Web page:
The Carter administration fought combined legal assaults from the AFL-CIO and two dozen Republican members of Congress yesterday in a critical showdown over enforcement of its anti-inflation guidelines.
At issue was whether-President Carter has the legal authority to deny federal contracts to companies that exceed the "voluntary" wage and price guidelines, the only direct sanction the administration has to enforce its already weakened guidelines program.
"Our answer is no," said AFL-CIO attorney Laurence Gold, who was joined by three senators and 21 House members in asserting that the sanctions amount to a severe penalty equivalent to the kind of mandatory controls that Congress has refused to authorize.
Congress has provided ample authority under procurement laws to "promote the policies it cares about" in acting as a "prudent purchaser," responded Assistant Attorney General Barbara Babcock in comparing the current dispute with litigation over anti-discrimination executive orders in the 1960s.
After hearing two hours of final arguments, U.S. District Court Judge Barrington Parker took the case under advisement and promised a ruling "as expeditiously as possible."
While rejecting an AFL-CIO request for a temporary restraining order against the administration last week, Parker said that, nonetheless, he thought "at first blush" that the labor federation had a strong argument on the merits of the case.
He didn't indicate yesterday how he would rule, but, in an exchange with Babcock, appeared to question just how voluntary the program is. Rather than threatening with a stick, the program says, "I may not give you a carrot," said Babcock, adding that "even a rabbit knows the difference." Parker suggested that the only difference was, "I'll hit you with a steel rod or I'll hit you with a 2-by-4."
But at another point Parker seems to lean toward the administration's arguments. "Isn't there a national policy against the economy running amok?" he asked. Not unless it's rooted in law, answered Laurence Silberman, who represented the members of Congress.
A ruling against the administration, even though it almost certainly would be appealed, would be devastating to the guidelines, which have already been battered by skyrocketing prices, union protests and a Teamster settlement that stretched the pay standard to its limits.
The pay guideline, which is the principal focus of the suit, seeks to limit wage and benefit increases to 7 percent a year. The price guideline seeks to keep price increases half a percentage point below the average for 1976 and 1977.
Capitalizing on existing exemptions and wheedling some new ones, the Teamsters last month drove away with a new three-year contract averaging 10 percent more a year. Now the United Rubber Workers is striking Uniroyal Inc. over the company's adherence to the guidelines, with negotiations apparently stalled until Parker rules.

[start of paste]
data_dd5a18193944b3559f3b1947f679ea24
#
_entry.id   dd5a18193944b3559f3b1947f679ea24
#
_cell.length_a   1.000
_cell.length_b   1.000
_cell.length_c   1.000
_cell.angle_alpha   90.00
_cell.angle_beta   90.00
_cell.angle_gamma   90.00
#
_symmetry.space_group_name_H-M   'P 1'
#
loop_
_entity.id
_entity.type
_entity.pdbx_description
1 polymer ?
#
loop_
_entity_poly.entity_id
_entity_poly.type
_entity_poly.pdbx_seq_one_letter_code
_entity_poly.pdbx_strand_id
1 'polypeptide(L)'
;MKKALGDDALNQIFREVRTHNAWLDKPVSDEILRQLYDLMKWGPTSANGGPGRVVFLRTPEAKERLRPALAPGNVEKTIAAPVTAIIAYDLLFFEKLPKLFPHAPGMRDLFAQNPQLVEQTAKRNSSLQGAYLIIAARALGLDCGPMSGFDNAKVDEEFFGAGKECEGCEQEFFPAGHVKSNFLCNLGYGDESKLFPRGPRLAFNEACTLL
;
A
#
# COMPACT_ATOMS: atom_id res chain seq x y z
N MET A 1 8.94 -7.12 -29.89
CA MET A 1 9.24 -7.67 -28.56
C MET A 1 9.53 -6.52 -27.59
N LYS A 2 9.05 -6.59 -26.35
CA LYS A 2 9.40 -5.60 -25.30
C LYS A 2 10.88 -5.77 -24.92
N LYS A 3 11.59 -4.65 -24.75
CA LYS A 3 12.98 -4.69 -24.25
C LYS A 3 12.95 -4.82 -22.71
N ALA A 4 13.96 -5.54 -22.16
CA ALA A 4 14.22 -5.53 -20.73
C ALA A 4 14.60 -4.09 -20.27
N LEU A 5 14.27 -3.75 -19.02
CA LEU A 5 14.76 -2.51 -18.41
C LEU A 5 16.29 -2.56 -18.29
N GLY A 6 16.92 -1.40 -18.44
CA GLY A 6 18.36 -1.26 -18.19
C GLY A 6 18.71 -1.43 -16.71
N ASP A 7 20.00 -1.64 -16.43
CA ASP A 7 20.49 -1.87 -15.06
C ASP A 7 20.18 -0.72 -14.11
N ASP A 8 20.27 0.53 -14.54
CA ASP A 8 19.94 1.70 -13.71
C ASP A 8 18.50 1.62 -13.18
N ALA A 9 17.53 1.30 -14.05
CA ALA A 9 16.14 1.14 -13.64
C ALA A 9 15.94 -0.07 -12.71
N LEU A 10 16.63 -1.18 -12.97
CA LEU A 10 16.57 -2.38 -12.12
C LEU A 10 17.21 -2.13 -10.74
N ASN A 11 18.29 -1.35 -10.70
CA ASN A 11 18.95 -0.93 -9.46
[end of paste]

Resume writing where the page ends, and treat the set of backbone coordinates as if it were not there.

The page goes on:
The case is also expected to have a major impact on bargaining this spring and summer in the electrical and auto manufacturing industries.
Although the sanctions have never been used, the White House pointedly raised the threat of contract debarment last month against the Big Four rubber companies. And, earlier this week, Westinghouse Electric Corp., which does about 10 percent of its business with the government, cited the threat of debarment as a factor in its renewed pledge to stick by the guidelines.
In arguments before Parker, Babcock acknowledged that this is the first time the government has used its purchasing power to influence labor costs, but said the action is "strongly rooted in congressional authority" that also gave rise to executive orders banning discrimination against minorities by federal contractors.
Disputing Babcock's claim of congressional authority for the sanctions, Gold and Silberman said that anti-discrimination orders, "Buy American" preferences and other long-standing procurement policies have been specifically endorsed by Congress.
In contrast, they said, Congress banned mandatory controls in 1974 legislation creating the Council on Wage and Price Stability, passed in the aftermath of the Nixon administration controls program.
The GOP members of congress, who are generally conservatives, normally do not find themselves on the same side as the AFL-CIO, but join the unions in opposition to the procurement sanctions. Some of them also participated last year in a paper-workers union suit against the procurement penalty that was never decided on its merits.
The three senators are John H. Heinz III (Pa.), E. J. Jake) Garn (Utah and John G. Tower (Tex.). The House group is led by Rep. Jack Kemp (N.Y.).